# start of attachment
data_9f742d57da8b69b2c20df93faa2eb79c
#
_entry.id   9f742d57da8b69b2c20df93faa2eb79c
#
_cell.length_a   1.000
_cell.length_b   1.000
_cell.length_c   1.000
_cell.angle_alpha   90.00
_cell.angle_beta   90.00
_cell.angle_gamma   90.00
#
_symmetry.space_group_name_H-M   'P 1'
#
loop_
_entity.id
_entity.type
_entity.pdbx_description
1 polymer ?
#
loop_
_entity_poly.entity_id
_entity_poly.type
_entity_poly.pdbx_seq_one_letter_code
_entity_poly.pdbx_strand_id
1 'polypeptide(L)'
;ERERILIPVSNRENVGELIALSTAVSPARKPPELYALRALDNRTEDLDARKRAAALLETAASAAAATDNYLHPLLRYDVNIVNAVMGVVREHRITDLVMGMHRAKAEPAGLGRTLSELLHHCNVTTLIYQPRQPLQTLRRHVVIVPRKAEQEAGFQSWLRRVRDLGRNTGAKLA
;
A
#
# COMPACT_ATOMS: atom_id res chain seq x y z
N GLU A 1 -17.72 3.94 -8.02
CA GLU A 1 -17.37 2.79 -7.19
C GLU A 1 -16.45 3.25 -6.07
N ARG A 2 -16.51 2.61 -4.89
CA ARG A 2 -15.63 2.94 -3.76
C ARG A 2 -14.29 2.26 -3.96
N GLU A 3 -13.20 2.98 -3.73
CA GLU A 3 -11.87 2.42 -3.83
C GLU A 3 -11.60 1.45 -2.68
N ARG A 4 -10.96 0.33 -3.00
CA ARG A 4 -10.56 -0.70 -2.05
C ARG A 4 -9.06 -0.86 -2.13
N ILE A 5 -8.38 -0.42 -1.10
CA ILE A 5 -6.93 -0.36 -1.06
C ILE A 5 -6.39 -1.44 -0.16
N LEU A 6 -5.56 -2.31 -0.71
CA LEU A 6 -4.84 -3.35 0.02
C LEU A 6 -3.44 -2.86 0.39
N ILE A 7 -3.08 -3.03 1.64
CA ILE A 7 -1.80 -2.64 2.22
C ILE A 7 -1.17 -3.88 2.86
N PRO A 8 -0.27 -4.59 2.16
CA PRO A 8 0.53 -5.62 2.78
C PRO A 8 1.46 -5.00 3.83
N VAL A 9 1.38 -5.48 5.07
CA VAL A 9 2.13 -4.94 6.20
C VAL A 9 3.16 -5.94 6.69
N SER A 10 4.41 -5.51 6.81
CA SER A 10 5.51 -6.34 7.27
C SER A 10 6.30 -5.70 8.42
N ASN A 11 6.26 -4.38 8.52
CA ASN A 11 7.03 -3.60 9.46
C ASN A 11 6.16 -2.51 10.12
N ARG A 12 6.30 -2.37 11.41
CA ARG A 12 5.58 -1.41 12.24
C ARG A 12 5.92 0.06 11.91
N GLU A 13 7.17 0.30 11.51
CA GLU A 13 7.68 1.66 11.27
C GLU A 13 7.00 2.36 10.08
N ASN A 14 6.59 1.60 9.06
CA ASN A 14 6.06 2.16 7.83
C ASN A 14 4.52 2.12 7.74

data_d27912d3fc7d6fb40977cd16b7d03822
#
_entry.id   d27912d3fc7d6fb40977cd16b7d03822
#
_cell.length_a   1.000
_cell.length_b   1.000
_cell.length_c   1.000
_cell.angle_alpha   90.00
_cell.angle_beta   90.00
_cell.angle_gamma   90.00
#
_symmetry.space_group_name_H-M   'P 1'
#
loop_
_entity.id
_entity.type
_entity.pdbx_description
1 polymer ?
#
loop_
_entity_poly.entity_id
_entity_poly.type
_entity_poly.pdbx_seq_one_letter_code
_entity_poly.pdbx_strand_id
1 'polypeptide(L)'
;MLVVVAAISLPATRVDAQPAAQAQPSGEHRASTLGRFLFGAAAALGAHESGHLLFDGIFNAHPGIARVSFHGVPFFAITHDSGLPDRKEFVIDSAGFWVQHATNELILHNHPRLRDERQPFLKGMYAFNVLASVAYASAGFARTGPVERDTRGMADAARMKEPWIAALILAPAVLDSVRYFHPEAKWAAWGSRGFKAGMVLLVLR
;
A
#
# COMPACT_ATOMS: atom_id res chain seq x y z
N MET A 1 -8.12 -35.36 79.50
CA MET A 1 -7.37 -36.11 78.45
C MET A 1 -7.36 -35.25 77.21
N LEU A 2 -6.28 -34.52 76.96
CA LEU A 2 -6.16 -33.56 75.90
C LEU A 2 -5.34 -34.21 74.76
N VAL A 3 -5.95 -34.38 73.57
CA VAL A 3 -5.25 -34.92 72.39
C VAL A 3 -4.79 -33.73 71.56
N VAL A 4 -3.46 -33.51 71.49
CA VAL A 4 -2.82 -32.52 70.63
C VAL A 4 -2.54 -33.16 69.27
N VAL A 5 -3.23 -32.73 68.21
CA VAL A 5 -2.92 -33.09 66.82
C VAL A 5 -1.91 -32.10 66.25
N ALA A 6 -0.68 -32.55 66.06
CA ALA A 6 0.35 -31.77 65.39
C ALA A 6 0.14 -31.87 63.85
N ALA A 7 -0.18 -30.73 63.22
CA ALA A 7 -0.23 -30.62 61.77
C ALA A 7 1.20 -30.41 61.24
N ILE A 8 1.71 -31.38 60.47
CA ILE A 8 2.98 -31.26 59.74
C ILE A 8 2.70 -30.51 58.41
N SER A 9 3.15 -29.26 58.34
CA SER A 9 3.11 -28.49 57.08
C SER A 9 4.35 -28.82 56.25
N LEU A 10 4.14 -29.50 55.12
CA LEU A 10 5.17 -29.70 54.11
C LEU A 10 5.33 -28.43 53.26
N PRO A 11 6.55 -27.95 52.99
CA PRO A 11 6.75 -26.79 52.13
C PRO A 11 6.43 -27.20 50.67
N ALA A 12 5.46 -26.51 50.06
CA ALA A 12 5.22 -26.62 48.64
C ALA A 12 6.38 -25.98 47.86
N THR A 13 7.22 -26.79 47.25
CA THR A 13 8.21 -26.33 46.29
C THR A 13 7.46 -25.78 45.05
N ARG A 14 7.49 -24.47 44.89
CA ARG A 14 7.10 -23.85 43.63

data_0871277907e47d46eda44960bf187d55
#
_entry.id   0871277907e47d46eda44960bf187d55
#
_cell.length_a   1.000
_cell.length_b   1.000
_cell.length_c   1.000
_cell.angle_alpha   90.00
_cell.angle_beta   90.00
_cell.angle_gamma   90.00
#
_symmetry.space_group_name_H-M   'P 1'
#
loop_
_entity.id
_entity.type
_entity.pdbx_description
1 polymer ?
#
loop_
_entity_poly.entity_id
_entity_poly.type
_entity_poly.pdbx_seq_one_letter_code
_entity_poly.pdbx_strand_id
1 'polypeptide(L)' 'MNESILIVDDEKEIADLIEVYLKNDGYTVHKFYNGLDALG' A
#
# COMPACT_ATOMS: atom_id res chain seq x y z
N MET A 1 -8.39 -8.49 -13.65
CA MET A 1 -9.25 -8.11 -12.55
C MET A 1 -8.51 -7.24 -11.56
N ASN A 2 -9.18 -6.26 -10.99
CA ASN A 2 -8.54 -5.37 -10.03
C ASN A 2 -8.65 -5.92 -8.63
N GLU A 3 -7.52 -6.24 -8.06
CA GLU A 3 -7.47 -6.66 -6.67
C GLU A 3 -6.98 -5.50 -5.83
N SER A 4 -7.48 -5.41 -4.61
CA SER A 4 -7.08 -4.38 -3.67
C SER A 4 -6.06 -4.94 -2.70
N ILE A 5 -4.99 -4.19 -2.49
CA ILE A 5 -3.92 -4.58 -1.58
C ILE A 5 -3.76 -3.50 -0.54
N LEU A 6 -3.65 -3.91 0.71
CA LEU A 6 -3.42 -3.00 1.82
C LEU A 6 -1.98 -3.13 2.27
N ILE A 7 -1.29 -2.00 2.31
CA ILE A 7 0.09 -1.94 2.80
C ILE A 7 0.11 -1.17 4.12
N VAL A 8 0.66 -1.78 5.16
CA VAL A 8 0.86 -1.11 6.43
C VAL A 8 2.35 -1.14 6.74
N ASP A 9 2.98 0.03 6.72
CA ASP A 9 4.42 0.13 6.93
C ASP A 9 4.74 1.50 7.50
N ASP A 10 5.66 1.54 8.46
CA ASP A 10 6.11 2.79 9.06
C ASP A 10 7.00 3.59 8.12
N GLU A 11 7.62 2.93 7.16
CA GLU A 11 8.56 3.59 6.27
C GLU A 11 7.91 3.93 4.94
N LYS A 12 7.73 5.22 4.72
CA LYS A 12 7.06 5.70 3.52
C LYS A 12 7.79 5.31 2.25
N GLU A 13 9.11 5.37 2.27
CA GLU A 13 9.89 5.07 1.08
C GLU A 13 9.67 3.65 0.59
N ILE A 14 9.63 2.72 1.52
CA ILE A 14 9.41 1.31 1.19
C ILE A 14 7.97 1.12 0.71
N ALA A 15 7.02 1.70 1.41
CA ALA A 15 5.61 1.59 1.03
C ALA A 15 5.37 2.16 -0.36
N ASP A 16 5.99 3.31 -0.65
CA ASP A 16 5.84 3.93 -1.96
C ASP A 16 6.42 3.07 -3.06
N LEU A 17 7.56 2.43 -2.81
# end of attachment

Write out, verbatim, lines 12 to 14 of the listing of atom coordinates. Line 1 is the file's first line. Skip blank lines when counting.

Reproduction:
_symmetry.space_group_name_H-M   'P 1'
#
loop_